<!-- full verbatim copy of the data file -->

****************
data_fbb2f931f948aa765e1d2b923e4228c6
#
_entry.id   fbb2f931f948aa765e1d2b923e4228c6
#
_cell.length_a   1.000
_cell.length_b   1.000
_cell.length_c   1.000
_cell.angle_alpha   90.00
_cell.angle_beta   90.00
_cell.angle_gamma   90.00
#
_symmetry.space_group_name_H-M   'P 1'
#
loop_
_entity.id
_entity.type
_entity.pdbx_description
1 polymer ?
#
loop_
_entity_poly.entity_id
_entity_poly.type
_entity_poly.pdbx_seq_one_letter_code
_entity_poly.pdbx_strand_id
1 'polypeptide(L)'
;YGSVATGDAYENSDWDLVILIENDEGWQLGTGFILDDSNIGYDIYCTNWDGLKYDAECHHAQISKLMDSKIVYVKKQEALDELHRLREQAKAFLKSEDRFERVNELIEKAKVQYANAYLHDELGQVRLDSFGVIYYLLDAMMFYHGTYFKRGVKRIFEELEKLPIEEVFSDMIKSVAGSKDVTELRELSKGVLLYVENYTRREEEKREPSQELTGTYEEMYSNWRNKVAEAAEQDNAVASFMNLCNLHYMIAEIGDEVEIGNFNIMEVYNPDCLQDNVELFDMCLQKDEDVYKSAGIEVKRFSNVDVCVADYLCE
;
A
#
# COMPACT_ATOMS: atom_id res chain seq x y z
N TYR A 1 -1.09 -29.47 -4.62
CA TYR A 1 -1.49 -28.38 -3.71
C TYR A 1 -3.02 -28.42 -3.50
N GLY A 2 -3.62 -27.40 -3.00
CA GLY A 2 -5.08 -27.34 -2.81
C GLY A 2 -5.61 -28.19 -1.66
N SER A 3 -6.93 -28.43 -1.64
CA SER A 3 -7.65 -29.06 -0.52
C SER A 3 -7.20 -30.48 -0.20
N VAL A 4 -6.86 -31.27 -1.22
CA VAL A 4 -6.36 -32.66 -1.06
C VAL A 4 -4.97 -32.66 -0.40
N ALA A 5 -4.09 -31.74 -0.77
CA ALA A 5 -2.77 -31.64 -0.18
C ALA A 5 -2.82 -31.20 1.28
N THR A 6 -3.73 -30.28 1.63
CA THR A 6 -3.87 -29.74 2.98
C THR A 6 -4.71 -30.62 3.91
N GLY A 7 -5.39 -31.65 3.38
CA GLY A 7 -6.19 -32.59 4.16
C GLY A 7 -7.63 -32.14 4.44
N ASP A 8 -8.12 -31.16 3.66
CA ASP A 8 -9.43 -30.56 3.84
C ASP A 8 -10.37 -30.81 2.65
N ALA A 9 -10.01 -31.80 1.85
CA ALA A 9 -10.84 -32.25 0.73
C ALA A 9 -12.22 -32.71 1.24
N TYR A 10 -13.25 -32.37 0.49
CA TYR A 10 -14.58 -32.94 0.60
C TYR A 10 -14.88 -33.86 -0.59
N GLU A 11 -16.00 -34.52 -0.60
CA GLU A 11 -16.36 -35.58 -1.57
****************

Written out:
data_fbb2f931f948aa765e1d2b923e4228c6
#
_entry.id   fbb2f931f948aa765e1d2b923e4228c6
#
_cell.length_a   1.000
_cell.length_b   1.000
_cell.length_c   1.000
_cell.angle_alpha   90.00
_cell.angle_beta   90.00
_cell.angle_gamma   90.00
#
_symmetry.space_group_name_H-M   'P 1'
#
loop_
_entity.id
_entity.type
_entity.pdbx_description
1 polymer ?
#
loop_
_entity_poly.entity_id
_entity_poly.type
_entity_poly.pdbx_seq_one_letter_code
_entity_poly.pdbx_strand_id
1 'polypeptide(L)'
;YGSVATGDAYENSDWDLVILIENDEGWQLGTGFILDDSNIGYDIYCTNWDGLKYDAECHHAQISKLMDSKIVYVKKQEALDELHRLREQAKAFLKSEDRFERVNELIEKAKVQYANAYLHDELGQVRLDSFGVIYYLLDAMMFYHGTYFKRGVKRIFEELEKLPIEEVFSDMIKSVAGSKDVTELRELSKGVLLYVENYTRREEEKREPSQELTGTYEEMYSNWRNKVAEAAEQDNAVASFMNLCNLHYMIAEIGDEVEIGNFNIMEVYNPDCLQDNVELFDMCLQKDEDVYKSAGIEVKRFSNVDVCVADYLCE
;
A
#
# COMPACT_ATOMS: atom_id res chain seq x y z
N TYR A 1 -1.09 -29.47 -4.62
CA TYR A 1 -1.49 -28.38 -3.71
C TYR A 1 -3.02 -28.42 -3.50
N GLY A 2 -3.62 -27.40 -3.00
CA GLY A 2 -5.08 -27.34 -2.81
C GLY A 2 -5.61 -28.19 -1.66
N SER A 3 -6.93 -28.43 -1.64
CA SER A 3 -7.65 -29.06 -0.52
C SER A 3 -7.20 -30.48 -0.20
N VAL A 4 -6.86 -31.27 -1.22
CA VAL A 4 -6.36 -32.66 -1.06
C VAL A 4 -4.97 -32.66 -0.40
N ALA A 5 -4.09 -31.74 -0.77
CA ALA A 5 -2.77 -31.64 -0.18
C ALA A 5 -2.82 -31.20 1.28
N THR A 6 -3.73 -30.28 1.63
CA THR A 6 -3.87 -29.74 2.98
C THR A 6 -4.71 -30.62 3.91
N GLY A 7 -5.39 -31.65 3.38
CA GLY A 7 -6.19 -32.59 4.16
C GLY A 7 -7.63 -32.14 4.44
N ASP A 8 -8.12 -31.16 3.66
CA ASP A 8 -9.43 -30.56 3.84
C ASP A 8 -10.37 -30.81 2.65
N ALA A 9 -10.01 -31.80 1.85
CA ALA A 9 -10.84 -32.25 0.73
C ALA A 9 -12.22 -32.71 1.24
N TYR A 10 -13.25 -32.37 0.49
CA TYR A 10 -14.58 -32.94 0.60
C TYR A 10 -14.88 -33.86 -0.59
N GLU A 11 -16.00 -34.52 -0.60
CA GLU A 11 -16.36 -35.58 -1.57